# A B C D E F G H I J K L M N O P Q R S T U V W X Y Z

Last Harbour - Interview

  by John Clarkson

published: 10 / 8 / 2002

Last Harbour - Interview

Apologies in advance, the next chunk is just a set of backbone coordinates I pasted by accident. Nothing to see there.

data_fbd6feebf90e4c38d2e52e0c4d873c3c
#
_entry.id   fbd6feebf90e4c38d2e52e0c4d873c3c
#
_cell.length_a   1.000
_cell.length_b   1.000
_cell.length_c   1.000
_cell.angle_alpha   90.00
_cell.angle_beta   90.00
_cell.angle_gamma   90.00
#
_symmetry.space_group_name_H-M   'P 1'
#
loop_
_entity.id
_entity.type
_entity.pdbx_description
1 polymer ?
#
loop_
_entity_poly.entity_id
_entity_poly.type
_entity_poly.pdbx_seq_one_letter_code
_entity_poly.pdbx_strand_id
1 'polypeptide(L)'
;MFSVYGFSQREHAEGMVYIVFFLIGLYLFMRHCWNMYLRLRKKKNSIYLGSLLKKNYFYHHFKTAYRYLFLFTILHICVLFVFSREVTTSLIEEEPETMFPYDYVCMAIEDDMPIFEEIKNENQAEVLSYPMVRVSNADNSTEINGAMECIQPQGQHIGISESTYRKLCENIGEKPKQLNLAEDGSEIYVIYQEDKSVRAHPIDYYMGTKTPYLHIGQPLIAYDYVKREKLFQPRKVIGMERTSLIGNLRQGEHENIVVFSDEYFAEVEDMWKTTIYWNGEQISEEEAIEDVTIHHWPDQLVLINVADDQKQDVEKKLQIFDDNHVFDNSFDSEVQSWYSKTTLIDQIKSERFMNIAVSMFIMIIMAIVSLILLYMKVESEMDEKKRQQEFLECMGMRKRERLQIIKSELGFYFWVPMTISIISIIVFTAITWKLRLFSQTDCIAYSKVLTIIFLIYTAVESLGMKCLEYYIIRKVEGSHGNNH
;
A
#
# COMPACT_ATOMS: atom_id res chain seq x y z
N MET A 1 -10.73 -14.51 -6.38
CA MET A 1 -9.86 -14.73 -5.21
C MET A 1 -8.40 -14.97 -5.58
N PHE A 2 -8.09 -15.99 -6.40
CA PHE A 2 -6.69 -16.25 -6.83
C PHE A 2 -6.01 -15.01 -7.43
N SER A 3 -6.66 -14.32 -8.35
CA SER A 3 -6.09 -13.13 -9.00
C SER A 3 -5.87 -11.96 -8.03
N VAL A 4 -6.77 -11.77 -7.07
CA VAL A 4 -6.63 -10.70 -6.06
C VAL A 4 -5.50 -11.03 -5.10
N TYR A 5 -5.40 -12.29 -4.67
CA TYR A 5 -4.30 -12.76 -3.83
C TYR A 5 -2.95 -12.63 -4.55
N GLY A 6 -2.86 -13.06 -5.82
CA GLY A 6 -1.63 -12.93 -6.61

Melancholic, brooding and thoughtful , Last Harbour have drawn comparisions with Arab Strap, Nick Cave, Low and Tindersticks. John Clarkson speaks to the band about their recently released debut full-length album 'The Host of Wild Creatures'